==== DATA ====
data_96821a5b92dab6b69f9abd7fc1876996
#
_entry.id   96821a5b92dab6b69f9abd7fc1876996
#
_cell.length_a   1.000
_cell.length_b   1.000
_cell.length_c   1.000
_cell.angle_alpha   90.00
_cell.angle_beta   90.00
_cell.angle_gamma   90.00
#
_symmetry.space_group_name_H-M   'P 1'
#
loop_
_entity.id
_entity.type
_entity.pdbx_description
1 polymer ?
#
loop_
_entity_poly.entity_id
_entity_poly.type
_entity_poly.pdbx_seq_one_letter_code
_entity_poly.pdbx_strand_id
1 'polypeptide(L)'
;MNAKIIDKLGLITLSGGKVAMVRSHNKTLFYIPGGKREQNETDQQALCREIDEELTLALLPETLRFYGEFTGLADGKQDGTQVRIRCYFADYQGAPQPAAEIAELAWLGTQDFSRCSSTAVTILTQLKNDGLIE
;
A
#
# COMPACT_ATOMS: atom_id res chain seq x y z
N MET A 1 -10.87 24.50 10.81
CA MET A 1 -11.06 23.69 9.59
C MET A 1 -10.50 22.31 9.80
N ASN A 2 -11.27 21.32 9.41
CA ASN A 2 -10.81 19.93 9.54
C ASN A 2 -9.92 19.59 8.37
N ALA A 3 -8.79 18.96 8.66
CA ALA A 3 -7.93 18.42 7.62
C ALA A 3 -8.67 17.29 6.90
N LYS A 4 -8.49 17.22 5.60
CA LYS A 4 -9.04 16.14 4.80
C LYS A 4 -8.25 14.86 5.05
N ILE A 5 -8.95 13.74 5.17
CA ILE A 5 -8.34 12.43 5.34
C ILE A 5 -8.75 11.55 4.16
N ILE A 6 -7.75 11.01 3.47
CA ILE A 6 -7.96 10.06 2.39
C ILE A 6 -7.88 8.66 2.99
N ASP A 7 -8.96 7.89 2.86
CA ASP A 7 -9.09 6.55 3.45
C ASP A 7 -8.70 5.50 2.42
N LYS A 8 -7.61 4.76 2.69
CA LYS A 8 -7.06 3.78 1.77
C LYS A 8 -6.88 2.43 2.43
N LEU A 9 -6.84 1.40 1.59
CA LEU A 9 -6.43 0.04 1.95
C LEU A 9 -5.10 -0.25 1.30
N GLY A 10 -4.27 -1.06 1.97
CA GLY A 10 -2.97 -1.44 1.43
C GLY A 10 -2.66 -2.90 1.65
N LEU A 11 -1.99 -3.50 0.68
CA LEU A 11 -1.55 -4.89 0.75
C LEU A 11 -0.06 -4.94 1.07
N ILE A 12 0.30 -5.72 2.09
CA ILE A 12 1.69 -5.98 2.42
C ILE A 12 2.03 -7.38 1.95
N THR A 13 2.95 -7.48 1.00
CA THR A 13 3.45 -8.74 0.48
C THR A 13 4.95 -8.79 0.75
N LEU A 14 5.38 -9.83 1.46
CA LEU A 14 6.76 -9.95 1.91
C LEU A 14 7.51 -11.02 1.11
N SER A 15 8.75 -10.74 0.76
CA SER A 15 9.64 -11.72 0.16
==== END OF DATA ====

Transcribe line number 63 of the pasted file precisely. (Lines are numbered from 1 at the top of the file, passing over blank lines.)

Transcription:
C LEU A 11 -0.06 -4.94 1.07